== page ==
Westwood or West-wouldn't — Amherst still can't make up its mind.
Five and a half years ago, a group of investors bought the struggling Westwood Country Club.
Three years ago, the partners unveiled an ambitious, $238 million plan to transform the site into a "neighborhood" of houses, office buildings, retail shops, a hotel and recreational space.
It was one of the largest developments proposed in the town in years, and it immediately drew opposition from many neighbors and scrutiny from officials.
The Town Board, town Planning Board and town departments have grappled since 2014 with how the project would change the community, leaving critics and proponents alike waiting for a decision.
Now, for the first time in two years, the Town Board on Monday is set to hold an up-or-down vote on a key element of the project: a statement detailing the development's likely environmental effects.
As that vote looms, here's a primer on the Westwood development.
What do the developers want to do?
Mensch Capital has proposed four different versions since 2014, with each version tilting the overall mix of redevelopment further toward more housing and leaving slightly more green space at the site.
Mensch Capital's latest version, from March, is a $250 million mixed-use redevelopment of the sprawling, 171-acre site bounded by Sheridan Drive and Maple, North Forest and Frankhauser roads.
The group proposes transforming the property into housing for 1,700 people, retail and commercial space and parkland. Senior housing, townhouses and office buildings are all part of the plan.
“All of this is about listening to our neighbors,” Andrew J. Shaevel, Mensch Capital's managing partner, said in March in describing the latest changes.
Who are the members of Mensch Capital Partners?
The development team is led by Shaevel, a veteran Buffalo-area businessman, entrepreneur and Jewish community leader.
He's the public face of the group but several other well-known business leaders are partners in Mensch Capital.
They include developers Paul Ciminelli of Ciminelli Real Estate Corp., Paul J. Kolkmeyer of Priam Enterprises LLC and Mark Hamister of the Hamister Group.
Why don't the neighbors want the project?
People who live on the streets surrounding the former country club have raised a host of concerns.
Primarily, they say the development would bring too much traffic, bring down property values, eliminate valuable green space and hurt their quality of life.
“This is not a plan designed to fit in with the surrounding neighborhood, be consistent with the Comprehensive Plan and benefit the town, but a megalopolis designed to maximize profit for the benefit of the owners,” Jennifer Snyder-Haas, a Fairways Boulevard resident, said at a recent Town Board hearing on the project.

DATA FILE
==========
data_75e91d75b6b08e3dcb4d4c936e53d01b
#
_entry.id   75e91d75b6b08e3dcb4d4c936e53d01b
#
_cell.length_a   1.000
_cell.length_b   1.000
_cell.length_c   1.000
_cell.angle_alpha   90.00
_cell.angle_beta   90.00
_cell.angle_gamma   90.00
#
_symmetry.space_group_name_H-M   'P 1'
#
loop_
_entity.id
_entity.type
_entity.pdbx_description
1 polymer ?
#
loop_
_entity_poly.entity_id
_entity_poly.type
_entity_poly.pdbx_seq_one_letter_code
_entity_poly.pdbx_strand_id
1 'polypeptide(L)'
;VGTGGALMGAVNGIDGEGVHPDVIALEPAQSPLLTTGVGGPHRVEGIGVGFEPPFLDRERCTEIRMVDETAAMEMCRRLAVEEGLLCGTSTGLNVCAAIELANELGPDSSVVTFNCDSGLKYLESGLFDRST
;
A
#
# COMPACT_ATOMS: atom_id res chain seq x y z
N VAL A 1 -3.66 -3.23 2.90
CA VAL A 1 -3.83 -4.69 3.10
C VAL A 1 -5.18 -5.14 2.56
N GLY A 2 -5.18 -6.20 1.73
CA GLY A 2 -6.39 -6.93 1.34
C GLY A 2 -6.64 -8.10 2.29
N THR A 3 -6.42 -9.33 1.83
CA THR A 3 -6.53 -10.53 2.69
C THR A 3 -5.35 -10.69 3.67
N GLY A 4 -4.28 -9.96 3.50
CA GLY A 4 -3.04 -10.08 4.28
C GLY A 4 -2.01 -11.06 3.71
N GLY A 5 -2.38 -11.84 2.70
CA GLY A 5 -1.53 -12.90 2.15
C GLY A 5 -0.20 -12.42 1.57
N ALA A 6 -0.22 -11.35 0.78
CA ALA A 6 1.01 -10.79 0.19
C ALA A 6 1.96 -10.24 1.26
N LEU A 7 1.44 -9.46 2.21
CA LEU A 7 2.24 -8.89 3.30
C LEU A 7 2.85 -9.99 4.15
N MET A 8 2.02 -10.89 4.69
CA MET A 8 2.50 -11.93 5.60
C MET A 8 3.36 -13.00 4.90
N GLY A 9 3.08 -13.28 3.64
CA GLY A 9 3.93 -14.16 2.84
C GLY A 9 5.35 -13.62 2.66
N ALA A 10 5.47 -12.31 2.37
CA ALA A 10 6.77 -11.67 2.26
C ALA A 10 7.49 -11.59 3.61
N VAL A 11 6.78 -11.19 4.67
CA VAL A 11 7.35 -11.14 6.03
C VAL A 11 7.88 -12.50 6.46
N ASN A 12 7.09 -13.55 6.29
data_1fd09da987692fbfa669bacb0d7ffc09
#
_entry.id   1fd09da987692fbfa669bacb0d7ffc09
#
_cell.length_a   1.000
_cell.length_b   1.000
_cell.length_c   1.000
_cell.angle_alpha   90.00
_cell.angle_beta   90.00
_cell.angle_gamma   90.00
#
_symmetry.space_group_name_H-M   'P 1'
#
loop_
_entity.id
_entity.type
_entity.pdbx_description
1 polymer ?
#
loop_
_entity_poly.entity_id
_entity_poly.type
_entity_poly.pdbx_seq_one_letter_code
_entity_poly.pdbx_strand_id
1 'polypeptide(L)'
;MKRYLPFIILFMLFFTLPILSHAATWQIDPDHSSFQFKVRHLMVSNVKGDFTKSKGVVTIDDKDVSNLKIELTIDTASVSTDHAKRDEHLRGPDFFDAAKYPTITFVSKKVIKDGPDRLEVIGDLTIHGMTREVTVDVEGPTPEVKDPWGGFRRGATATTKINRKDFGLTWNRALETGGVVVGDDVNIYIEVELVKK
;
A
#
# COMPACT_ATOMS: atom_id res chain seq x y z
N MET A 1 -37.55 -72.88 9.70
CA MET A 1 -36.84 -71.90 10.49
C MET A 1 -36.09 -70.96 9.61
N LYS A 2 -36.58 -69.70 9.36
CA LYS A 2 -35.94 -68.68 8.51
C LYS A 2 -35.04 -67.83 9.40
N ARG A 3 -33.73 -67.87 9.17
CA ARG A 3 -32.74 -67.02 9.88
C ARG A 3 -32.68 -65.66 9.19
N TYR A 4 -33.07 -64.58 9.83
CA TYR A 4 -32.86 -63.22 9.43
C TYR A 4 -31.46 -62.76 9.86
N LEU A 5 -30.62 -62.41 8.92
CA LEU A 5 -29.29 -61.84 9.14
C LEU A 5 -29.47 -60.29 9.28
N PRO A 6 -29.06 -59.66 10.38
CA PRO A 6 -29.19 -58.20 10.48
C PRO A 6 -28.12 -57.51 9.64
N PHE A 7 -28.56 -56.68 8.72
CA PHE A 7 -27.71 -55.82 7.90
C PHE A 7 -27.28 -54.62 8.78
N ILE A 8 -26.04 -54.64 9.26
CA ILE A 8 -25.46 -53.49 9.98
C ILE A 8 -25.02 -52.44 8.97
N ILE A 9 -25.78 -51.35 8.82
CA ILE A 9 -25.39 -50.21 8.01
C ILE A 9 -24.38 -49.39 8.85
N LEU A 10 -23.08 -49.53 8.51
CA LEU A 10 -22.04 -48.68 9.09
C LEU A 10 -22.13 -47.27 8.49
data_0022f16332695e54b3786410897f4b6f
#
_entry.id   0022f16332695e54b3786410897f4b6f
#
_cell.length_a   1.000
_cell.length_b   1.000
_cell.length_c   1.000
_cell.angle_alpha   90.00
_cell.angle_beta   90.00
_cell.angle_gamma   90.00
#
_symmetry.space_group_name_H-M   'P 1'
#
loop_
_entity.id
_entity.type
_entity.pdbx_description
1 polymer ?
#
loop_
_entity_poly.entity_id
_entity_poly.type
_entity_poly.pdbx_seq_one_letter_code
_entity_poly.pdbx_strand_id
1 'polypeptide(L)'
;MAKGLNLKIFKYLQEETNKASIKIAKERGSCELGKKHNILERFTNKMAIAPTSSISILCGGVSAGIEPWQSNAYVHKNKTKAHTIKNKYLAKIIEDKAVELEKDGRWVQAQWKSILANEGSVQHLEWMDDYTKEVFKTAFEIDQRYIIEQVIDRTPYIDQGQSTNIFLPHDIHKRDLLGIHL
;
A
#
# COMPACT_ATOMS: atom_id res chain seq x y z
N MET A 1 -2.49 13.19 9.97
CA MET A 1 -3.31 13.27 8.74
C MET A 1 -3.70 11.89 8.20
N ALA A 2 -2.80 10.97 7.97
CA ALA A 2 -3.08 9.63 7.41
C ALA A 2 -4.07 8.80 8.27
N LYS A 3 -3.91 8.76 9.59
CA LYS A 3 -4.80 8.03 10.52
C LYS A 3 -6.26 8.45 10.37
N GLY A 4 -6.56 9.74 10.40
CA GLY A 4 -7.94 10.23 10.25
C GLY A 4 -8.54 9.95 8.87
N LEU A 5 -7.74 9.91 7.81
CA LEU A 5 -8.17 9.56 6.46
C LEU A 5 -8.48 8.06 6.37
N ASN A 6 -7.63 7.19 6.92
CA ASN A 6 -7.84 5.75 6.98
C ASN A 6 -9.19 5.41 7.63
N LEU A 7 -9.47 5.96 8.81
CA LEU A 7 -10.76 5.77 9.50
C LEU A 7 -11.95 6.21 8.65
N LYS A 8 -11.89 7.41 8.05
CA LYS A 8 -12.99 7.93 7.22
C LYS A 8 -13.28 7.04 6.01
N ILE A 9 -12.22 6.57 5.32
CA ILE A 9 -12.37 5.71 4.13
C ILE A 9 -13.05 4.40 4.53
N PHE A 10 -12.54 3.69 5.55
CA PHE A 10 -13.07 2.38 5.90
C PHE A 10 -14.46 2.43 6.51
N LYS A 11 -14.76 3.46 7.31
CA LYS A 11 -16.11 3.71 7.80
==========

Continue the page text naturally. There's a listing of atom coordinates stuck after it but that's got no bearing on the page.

The developers say a study showed the project won't add traffic congestion on nearby streets, and they point to the economic benefits the development would bring.
Also, they say they would preserve 49 percent of the site as permanent open green space.
What about the town swapping golf courses with the developer?
Mensch Capital would have given the town the former 18-hole golf course at Westwood and the town would have given the developers 170 acres of the town-owned Audubon Golf Course, across the street at 500 Maple Road.
That would have moved the development away from the densely populated neighborhood where most of the opposition to the project has come from.
The developers would have received prime land closer to the University at Buffalo, and the town would have received what is considered a better golf course.
But Amherst and Mensch Capital couldn't agree on the value of the properties, and the deal fell through.
What's happened since the partners bought Westwood, and what does it look like today?
The private golf course, banquet facility and catering operation stayed open through the end of 2014, when it abruptly shut down.
In summer 2015, Mensch Capital put up a 5-foot-high fence around the property to the annoyance of town officials. Caution signs lining the fence say the property is a "contaminated brownfield" and warn people not to trespass.